Life does not get much better than it is now for Brian Doxtator and Chase Chamberlin, co-founders of Commonwealth Thoroughbreds.
They had the savvy and good fortune to sell microshares in Mage after they took a 25 percent stake in the Good Magic colt as an unraced 2-year-old. Then they watched him blossom into a Kentucky Derby winner.
“It’s just a dream, baby!” Doxtator all but shouted into the phone during an interview.
Strategic partner Preston Troutt said of 15-1 Mage’s triumph in only his fourth career start and its potential impact on Commonwealth and the microshare movement: “It’s as big as it can get.”
Only time will tell how much of a boon this will be to Commonwealth’s business. Early indications are encouraging to them. According to Doxtator, about 10,000 people have expressed interest by creating accounts since Mage rallied from far back to provide an emotional victory for trainer Gustavo Delgado and jockey Javier Castellano, both of Venezuelan descent. He said current partners are expressing interest in investing in additional horses.
“I think absolutely this is a massive breakthrough. I think this is a huge moment on the microshare side,” said Troutt. His father, Kenny, owns WinStar Farm. The world-renowned breeding operation played a key role in the early stages of Commonwealth’s development as an initial partner in the spring of 2021.
Mage is not the first good horse to run, in part, on behalf of Commonwealth, which also is known as CMNWLTH, as listed with The Jockey Club. Those who took shares in Country Grammer, the winner of the 2022 Dubai World Cup (G1) who has twice run second in the Saudi Cup (G1), already have gotten back about 10 times what they put in. Country Grammer has amassed $14,897,320 in earnings. They previously offered shares in We the People, who finished fourth in the 2022 Belmont Stakes as a beaten favorite.
There is nothing like the Derby, though, to command the public’s attention. And it was fortuitous that Commonwealth held 30 watch parties across the country that drew about 1,000 fans. Beyond that, there could not have been a stronger advertisement than the beaming Commonwealth investors in the crowded winner’s circle. Three hundred and ninety-one people bought shares, with $50 as the minimum. About 90 of them attended the Derby and left with an unforgettable experience.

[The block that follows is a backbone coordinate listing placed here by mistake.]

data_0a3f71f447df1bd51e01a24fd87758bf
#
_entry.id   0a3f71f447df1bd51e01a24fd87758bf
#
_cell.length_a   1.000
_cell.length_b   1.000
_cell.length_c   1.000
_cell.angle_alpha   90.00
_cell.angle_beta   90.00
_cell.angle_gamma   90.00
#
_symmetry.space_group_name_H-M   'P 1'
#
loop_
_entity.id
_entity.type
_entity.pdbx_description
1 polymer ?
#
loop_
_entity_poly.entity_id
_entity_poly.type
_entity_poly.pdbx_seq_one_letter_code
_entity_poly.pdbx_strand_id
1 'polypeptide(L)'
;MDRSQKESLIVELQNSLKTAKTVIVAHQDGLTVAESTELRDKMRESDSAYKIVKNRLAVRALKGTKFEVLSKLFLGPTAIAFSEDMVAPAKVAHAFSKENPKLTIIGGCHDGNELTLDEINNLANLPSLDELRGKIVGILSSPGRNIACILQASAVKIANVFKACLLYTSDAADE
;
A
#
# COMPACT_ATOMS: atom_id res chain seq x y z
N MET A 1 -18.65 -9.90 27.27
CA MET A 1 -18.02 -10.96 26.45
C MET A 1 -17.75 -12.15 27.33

“We can’t always roll out the red carpet, but often we can,” Doxtator said. “We had $50 shareholders in the winner’s circle at the Kentucky Derby.”
He sees Commonwealth as taking the next step after a strong move toward racing partnerships, which are now the norm. Mage, for instance, has four equal partners. Commonwealth was the last to join the Delgados' OGMA Investments, bloodstock agent Ramiro Restrepo and Sam Herzberg’s Sterling Racing. Restrepo hurried to line up partners after he and Gustavo Delgado Jr. far exceeded their budget by purchasing Mage for $290,000 at Fasig-Tipton’s Midlantic 2-year-olds in training sale.
“Microshare and fractionalization, it’s just the evolution of partnerships,” Doxtator said. “We still have our big heavy-hitter investors who want to come in at what looks like a regular traditional syndicate level. We just also add another 200-plus people at lower levels. It gives us this incredible reach.”
Mage is among 17 horses running, in part, under the Commonwealth banner. It is particularly encouraging for racing, desperate to alter its too-gray demographic, that the average age of the Commonwealth investor is 36. Many of those invited to Derby watch parties had little or no knowledge of Thoroughbred racing.
“We are one of many new actors who are trying to bring a new wave of fans, help people engage in a new way,” Doxtator said. “We can open up this sport to a lot more people.”
If Commonwealth, MyRacehorse and similar entities flourish, Mage’s Derby score might be the seminal moment.